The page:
Dried Plants

Dried plants are apt to be destroyed by insects, and large collections would soon become the prey of the larvae of Anobium, Ptinus, etc, were not the precaution taken to protect them against the attacks of these pests.

Certain persons are content to keep their plants in tightly closed cases in which they place phenic acid,'camphor; or oil of thyme. Others, once or twice a year, place their packages of plants in a box especially constructed for the purpose, and therein impregnate them with the vapor of sulphidfe of carbon. How dangerous- it is to handle this substance is well known, and it should be used with great caution. The sulphide box should be lined with zinc, and should be closed hermetically by a well-adjusted cover, whose prominent flange enters a gutter, which may be filled with water, and which is affixed to the upper part of the box. After placing a vessel containing a certain quantity of sulphide of carbon at the bottom of the box, the packages are put in place, each being partially opened, so that the vapour disengaged may penetrate everywhere. After the box is closed, it should remain so for several days, after which the cover is removed, and the packages are exposed to the air until the odour of the sulphide has entirely disappeared.

There is a process of preservation which is more generally employed, and which consists in immersing the specimens in the following solution: -

75 per cent, alcohol .. 1 qt. Bichloride of mercury .. 1 1/4 oz.

This liquid is a very violent poison, so the use of it requires great precaution. The following formula is sometimes preferred, because the sublimate preserves its properties more intact: -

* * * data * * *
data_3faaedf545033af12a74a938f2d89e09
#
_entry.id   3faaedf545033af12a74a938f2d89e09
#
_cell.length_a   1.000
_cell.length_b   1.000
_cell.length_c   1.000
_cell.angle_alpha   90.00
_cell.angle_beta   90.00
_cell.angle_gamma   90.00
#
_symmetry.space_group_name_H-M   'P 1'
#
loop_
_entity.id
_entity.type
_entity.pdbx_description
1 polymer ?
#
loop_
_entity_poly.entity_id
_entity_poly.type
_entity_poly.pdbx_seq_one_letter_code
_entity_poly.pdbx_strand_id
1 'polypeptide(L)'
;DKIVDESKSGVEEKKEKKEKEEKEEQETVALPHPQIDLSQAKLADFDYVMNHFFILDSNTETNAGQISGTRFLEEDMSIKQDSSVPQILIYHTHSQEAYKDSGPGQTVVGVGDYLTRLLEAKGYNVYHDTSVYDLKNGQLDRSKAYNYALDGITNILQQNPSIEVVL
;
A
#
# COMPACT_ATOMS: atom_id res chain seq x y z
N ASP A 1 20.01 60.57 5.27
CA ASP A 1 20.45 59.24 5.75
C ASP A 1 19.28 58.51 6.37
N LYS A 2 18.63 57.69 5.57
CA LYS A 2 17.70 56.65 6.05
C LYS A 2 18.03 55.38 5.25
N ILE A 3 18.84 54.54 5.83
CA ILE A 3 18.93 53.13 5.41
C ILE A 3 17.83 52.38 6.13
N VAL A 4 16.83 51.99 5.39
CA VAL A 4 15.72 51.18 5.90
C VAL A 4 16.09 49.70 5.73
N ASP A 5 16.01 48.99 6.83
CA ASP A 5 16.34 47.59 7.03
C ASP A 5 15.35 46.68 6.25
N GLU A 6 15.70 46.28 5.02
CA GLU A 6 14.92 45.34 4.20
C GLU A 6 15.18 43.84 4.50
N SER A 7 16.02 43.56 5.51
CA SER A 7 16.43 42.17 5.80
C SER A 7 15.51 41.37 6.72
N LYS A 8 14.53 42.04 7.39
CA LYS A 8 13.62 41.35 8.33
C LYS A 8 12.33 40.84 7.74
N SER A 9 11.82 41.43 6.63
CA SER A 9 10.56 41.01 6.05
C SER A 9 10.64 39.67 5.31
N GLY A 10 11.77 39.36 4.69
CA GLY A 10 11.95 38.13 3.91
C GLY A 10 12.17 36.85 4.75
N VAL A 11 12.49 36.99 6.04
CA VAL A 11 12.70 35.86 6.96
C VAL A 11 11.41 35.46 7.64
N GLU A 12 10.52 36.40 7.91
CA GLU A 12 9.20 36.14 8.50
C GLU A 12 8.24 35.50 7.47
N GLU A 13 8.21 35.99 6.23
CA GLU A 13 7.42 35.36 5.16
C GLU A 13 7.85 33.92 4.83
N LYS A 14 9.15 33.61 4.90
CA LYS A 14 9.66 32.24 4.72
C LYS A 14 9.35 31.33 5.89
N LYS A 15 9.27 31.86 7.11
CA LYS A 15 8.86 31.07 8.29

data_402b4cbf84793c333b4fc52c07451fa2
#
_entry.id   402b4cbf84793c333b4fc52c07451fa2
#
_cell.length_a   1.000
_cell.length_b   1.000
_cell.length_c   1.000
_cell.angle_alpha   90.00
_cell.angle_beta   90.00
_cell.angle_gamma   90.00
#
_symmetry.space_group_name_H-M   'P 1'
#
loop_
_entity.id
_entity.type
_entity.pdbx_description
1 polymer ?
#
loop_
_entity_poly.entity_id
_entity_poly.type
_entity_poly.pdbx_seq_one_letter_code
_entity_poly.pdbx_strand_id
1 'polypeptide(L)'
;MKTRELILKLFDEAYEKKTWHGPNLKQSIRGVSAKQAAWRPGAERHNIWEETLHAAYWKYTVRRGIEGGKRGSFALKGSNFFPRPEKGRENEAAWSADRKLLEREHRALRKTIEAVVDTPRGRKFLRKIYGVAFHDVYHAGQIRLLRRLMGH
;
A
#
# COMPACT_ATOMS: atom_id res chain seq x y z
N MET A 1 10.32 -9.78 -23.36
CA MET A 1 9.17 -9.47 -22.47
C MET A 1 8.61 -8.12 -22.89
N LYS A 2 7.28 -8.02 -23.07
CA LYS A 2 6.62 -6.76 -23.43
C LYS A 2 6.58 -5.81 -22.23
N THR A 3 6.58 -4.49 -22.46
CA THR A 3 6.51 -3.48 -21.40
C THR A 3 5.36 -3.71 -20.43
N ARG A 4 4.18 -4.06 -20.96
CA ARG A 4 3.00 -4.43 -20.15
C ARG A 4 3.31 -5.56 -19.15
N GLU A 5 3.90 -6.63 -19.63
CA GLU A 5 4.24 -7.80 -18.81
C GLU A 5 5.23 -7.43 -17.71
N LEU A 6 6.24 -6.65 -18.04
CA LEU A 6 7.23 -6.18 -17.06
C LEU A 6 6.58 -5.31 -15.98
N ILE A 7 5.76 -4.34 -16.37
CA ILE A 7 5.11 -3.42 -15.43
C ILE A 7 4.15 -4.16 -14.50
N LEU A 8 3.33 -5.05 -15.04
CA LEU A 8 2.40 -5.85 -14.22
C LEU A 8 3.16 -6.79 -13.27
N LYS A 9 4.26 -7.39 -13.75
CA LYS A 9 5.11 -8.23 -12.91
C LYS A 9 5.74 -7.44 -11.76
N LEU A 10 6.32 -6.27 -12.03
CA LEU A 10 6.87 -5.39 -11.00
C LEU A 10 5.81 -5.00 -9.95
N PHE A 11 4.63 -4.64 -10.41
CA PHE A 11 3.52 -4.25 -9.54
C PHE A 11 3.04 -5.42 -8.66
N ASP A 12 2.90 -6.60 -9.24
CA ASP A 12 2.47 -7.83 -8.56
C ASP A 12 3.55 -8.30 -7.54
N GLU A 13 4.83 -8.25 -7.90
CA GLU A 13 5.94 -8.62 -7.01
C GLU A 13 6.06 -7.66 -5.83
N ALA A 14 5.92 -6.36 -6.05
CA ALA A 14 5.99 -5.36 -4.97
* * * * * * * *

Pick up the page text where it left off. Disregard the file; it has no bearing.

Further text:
90 per cent, alcohol .. 1 qt.

Water ..... 2 1/4 oz.

Bichloride of mercury .. 1 1/4 oz.

Muriate of ammonia . 3/4 oz.

The bichloride is dissolved in the alcohol, the muriate in the water, and the two solutions are mixed:

The plants are immersed in the liquid as follows: A deep porcelain plate of rectangular form, and a little larger and wider than the herbarium paper, is filled with the solution and placed upon a table between a package of plants to be poisoned and a package of driers. Then the tickets are detached from the first specimen, so that they may not be ruined by a stay in the alcohol, and, as a greater precaution, in order to prevent any soiling contact, they are fixed with pins so that they project externally upon a wrapper. A good supply of wrappers should be within reach. This wrapper thus prepared is placed upon a drier, and then, with wooden or whalebone nippers, a Fig. 264, the specimens are seized and immersed in the liquid. Nippers made of metal should never be used for this purpose. The form figured is the one adopted at the Museum of Natural History, and can be easily made by any one for himself.